Biodegradable thermo-responsive gel as a controlled release platform for intraocular drug delivery
By: Mirrah Almira - CMI Fellow
People over age 50 risk blindness caused by age-related macular degeneration (AMD). Current treatment for "wet AMD" involves frequent intraocular injections which are inconvenient for the patient and also costly. Determined to address this medical problem, a Pitt engineer and a physician have worked together to develop a new platform for controlled drug release which then can lessen the number of intraocular injections.
[Pittsburgh, February 12, 2015] According to American Academy of Ophthalmology, people over 50 risk having severe vision loss due to a disease called age-related macular degeneration (AMD). This is a disease that happens when the small portion of the retina, known as the macula, deteriorates. The macula, a light-sensitive tissue lining the back of the eye, is responsible for central vision and it enables a person to see fine details clearly. AMD can be either dry or wet; the latter is the rapidly progressing form of macular degeneration. Wet AMD can be characterized by the growth of abnormal blood vessels from the layer right underneath the retina. Those new vessels may leak fluid or blood and disrupt the central vision, which then leads to blindness.
In order to treat wet AMD, doctors usually give anti-VEGF which can suppress the work of Vascular Endothelial Growth Factor (VEGF). Anti-VEGF drugs, such as bevacizumab, will limit the growth of new blood vessels, thus decreasing vascular leakage. So far, intraocular injection of anti-VEGF has been a successful treatment for wet AMD. However, given that the half-life of this drug is short, the patient needs to have frequent intraocular injections of anti-VEGF during 2-3 years period of treatment. Such an inconvenient, risky, and costly procedure creates a burden to the patient and also to healthcare system in general.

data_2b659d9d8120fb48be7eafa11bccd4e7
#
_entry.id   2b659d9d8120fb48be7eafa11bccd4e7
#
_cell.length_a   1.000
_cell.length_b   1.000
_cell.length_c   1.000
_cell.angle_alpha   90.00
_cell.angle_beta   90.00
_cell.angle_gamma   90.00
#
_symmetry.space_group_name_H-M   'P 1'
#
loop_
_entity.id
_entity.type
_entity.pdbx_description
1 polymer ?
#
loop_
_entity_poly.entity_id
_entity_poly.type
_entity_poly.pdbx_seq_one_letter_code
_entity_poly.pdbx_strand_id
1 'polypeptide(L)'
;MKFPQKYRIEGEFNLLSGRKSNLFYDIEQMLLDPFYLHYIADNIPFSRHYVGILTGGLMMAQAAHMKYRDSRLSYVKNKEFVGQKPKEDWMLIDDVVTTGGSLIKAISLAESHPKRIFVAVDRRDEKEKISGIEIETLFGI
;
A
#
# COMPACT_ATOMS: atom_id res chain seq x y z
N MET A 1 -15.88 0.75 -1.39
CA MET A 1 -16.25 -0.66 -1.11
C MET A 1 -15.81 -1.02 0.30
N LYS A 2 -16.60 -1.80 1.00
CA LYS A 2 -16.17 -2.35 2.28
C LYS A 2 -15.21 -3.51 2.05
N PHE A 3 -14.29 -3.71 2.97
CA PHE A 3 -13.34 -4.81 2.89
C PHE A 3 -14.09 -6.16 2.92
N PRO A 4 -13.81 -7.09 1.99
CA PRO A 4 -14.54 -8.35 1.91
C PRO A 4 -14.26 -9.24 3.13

A novel approach developed by a team of a physician and an engineer at the University of Pittsburgh incorporates the anti-VEGF in a biodegradable polymer that can turn into a gel once it reaches the vitreous of the eye (a clear jelly-like substance that fills the center of the eye). Before it is injected into the eye, the polymer will be in the form of a liquid. As soon as the polymer solution is within a body temperature environment, like in the vitreous, it will turn into a gel. This biodegradable thermo-responsive gel is suitable to be used as controlled release platform for intraocular drug delivery.
Using this new platform, the patient does not have to undergo frequent intraocular injections anymore. The gel will act as a biodegradable drug reservoir, releasing anti-VEGF in a timely manner. After certain duration, the gel will degrade to clear so that it will neither disturb the eyesight nor the composition of vitreous. This approach will not only bring convenience to the patient but also reduce the healthcare costs associated with the eye care visit and intraocular injection.
The talented people behind this invention are an engineer and a physician who have pioneered this medical breakthrough. They are:
The $25,000 funding from CMI in 2014 has supported the team in achieving their major targets including synthesis of the polymer, examining its thermo-responsiveness and degradation profile, and also testing its cytocompatibility. This biodegradable thermo-responsive gel has attracted attention from big pharmaceutical companies such as Roche
Future milestones that the team is eager to achieve are finishing the evaluation of this gel in the eyes of rodents and rabbits. The team is maintaining communication with the pharmaceutical company that is willing to commercialize this technology. (MA)